Is buy to let past its sell-by date? With the Stamp Duty holiday due to expire in April 2021, some tough questions are being asked about the longer-term outlook for the buy to let market.
Back in July 2020, the UK’s buy to let market was handed a surprise boost by the Chancellor after he announced that the newly-introduced stamp duty holiday would also apply to buy to let investors. The tax holiday meant that buy to let investors buying a £500,000 property would have the rate of stamp duty halved from £30,000 to £15,000.
In recent years, the government has been focused on first-time buyers and encouraging homeownership, and measures affecting the private rental market such as mortgage interest tax reform or changes to private residence relief and tenancy regulations have been put in place to make buy to let – and being a landlord – much more difficult and significantly less profitable. The ‘surprise’ therefore was that the stamp duty move treated first-time buyers and experienced landlords alike. The decision to create a level playing field has proven largely successful, in terms of stabilising house prices and boosting transactions during the pandemic.
The buy to let sector was already facing challenges before COVID hit, particularly due to the new regulations being implemented during the current tax year. The coronavirus has simply added to the uncertainty. But as the government has continued to exert pressure on landlords down the years, many have started questioning whether the negatives of owning buy to let properties now outweigh the benefits.
It’s worth noting that the economic outlook for 2021 remains uncertain, and although the pandemic itself might begin to dissipate, the economic impacts are likely to be around for much longer. It’s no surprise that confidence among landlords is low. According to research published in October by the National Residential Landlords Association, almost two-thirds of private landlords in England and Wales expect rentals to continue to be negatively impacted by COVID-19. Despite efforts by the government to protect homeowners, landlords have been forced to confront a sudden drop in demand for rental property or to have difficult conversations with tenants who may not be in a position to make rental payments, due to redundancies and other challenges.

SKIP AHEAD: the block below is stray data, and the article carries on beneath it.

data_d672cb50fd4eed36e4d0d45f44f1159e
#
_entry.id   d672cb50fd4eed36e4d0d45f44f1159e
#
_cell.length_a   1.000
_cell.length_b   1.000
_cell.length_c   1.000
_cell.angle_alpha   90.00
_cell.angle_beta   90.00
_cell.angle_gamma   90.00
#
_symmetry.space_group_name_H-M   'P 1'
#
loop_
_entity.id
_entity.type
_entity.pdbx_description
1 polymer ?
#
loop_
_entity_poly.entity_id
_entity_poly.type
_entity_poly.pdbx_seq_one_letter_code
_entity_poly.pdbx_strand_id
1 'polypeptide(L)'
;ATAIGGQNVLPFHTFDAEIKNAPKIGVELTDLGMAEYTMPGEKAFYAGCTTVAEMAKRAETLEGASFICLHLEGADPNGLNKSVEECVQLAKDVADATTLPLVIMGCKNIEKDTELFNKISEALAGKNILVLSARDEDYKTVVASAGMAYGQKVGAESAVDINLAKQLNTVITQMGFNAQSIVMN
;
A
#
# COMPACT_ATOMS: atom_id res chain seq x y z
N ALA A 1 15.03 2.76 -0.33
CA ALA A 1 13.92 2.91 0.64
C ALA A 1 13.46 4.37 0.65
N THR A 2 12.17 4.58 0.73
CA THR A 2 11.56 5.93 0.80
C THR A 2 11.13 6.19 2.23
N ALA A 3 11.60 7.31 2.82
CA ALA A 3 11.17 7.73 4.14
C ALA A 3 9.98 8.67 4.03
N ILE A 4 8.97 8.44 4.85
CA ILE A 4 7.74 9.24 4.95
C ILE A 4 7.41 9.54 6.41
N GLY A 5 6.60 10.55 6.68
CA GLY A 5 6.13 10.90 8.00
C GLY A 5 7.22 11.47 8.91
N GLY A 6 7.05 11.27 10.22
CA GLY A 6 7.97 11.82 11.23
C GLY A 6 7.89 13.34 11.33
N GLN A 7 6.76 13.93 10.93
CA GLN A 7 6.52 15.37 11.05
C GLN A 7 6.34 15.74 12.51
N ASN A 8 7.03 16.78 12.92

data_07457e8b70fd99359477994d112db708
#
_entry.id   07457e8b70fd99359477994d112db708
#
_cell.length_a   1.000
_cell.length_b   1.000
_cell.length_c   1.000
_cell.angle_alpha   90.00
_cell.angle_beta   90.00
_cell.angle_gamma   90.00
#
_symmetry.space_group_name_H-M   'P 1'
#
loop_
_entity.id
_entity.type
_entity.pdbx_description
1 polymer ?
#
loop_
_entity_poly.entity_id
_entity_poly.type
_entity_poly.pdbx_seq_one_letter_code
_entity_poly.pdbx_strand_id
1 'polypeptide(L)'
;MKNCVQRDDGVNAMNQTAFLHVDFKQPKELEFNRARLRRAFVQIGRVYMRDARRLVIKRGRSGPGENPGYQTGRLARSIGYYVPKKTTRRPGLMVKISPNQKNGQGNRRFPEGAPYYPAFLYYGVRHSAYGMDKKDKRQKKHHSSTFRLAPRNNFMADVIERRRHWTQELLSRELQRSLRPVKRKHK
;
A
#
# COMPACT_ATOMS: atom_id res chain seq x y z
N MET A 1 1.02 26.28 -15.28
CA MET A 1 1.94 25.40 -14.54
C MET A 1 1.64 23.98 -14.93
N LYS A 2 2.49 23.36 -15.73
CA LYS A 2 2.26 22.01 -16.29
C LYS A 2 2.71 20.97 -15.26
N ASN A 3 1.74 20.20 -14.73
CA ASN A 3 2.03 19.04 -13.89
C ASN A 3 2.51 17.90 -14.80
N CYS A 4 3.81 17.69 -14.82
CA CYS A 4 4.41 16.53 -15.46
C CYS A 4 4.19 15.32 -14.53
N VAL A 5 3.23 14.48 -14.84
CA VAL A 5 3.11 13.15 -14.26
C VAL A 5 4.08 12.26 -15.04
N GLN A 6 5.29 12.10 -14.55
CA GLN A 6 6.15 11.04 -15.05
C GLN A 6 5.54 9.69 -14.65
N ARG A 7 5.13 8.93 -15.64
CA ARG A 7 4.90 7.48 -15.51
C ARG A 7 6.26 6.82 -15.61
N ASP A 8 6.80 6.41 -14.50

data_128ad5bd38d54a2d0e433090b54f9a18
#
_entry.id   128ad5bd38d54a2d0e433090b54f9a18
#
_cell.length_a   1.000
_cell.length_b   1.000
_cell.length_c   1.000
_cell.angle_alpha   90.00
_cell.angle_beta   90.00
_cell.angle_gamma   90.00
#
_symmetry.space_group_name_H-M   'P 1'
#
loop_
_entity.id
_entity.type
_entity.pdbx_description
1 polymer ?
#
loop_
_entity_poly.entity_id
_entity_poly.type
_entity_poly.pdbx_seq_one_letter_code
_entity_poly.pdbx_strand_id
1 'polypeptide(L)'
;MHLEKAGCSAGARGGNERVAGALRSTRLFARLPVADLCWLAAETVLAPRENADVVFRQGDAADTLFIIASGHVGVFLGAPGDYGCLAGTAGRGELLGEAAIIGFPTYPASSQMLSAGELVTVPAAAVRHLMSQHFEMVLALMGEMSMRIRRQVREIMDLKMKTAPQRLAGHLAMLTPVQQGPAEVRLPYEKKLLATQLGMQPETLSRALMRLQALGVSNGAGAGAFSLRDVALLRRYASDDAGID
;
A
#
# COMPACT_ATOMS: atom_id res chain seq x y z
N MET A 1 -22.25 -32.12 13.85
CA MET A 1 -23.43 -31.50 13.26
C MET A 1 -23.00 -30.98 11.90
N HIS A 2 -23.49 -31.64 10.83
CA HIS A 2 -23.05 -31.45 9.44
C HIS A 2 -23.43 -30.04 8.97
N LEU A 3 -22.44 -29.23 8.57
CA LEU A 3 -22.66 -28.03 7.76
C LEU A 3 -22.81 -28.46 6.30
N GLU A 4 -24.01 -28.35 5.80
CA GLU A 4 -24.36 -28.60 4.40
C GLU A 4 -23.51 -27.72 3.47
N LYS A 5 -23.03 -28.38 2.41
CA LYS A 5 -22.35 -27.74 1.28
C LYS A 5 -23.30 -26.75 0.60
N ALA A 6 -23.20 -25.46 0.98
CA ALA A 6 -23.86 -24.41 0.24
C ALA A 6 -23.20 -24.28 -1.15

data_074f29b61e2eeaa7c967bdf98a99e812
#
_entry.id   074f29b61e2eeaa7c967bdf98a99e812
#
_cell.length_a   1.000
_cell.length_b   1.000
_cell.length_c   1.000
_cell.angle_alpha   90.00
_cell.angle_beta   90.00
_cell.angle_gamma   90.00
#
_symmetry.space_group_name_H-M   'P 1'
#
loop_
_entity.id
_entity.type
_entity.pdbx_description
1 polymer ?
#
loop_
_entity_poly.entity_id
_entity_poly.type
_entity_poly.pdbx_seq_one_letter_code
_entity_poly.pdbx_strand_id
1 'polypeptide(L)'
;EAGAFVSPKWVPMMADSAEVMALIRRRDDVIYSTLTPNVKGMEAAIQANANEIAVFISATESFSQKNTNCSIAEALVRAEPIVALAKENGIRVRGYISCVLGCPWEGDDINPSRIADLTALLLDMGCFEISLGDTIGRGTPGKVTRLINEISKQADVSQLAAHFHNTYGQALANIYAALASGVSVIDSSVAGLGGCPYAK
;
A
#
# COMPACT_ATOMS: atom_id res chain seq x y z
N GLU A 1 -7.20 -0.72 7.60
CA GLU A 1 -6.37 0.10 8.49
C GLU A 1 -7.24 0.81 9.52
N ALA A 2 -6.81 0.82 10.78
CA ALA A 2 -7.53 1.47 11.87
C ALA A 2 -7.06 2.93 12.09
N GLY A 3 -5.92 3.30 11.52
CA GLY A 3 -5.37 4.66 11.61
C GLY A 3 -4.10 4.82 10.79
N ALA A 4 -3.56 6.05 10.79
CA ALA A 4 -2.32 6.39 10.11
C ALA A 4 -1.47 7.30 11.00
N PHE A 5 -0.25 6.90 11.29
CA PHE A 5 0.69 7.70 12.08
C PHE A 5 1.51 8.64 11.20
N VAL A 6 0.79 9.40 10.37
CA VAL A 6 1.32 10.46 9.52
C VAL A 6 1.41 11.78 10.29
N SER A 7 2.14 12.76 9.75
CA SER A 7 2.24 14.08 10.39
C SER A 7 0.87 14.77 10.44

The supply/demand characteristics of the UK property market are also shifting, thanks to COVID-19. So many people have learned to adapt to working from home, and London, which was once considered a prime buy to let location – thanks to its high rental income and stellar capital growth – has seen a rapid exodus of business professionals who are willing to give up city life and instead find larger properties outside of the capital. Since June, the number of monthly London lettings has been down by a quarter compared to last year, according to LonRes, and London landlords have been slashing rental prices by 20% to secure new tenants.
Setting aside the incentive of owning property, it’s a good idea to think about the investment returns that a buy to let traditionally offers – a reliable stream of income that should rise slowly over time, combined with long-term capital growth. The downside includes increased costs and higher taxes, lower returns as rental yields fall, an increased likelihood of renter defaults or the property being empty for longer periods, and the added hassle of managing the property.
You might want to consider whether it would be better to find alternative investments that offer reliable income and capital growth, without the other burdens. For example, you could want to steer clear of volatility, bond funds can offer a steady income with a much lower likelihood of default. If you’re after growth, you might want to think about investing in funds that focus on dividend growth, which offer a combination of rising income and capital appreciation over time. On a global basis, dividend-paying companies have done surprisingly well this year.
The impending demise of the UK buy to let market has been signalled countless times before – and yet has managed to carry on regardless. After all, for most Britons, bricks and mortar will always be viewed as a ‘safe as houses’ long-term investment. But COVID-19 has created new challenges that may be the final nail in the coffin for landlords already unhappy with the obstacles they have to face.
Until it expires on March 31st 2021, the stamp duty holiday will continue to control the direction of the UK’s property market and bolster house price growth. The question is whether buy to let still looks like a solid investment thereafter. It’s just possible that 2020 may well prove to be the peak of our fascination with buy to let.
If you would like to discuss your investment opportunities please get in touch with one of our experienced financial planners here.
The value of your investment and income from it can go down as well as up and you may not get back the full amount you invested. Past performance is not a reliable indicator of future performance. Investing in shares should be regarded as a long-term investment and should fit in with your overall attitude to risk and financial circumstances.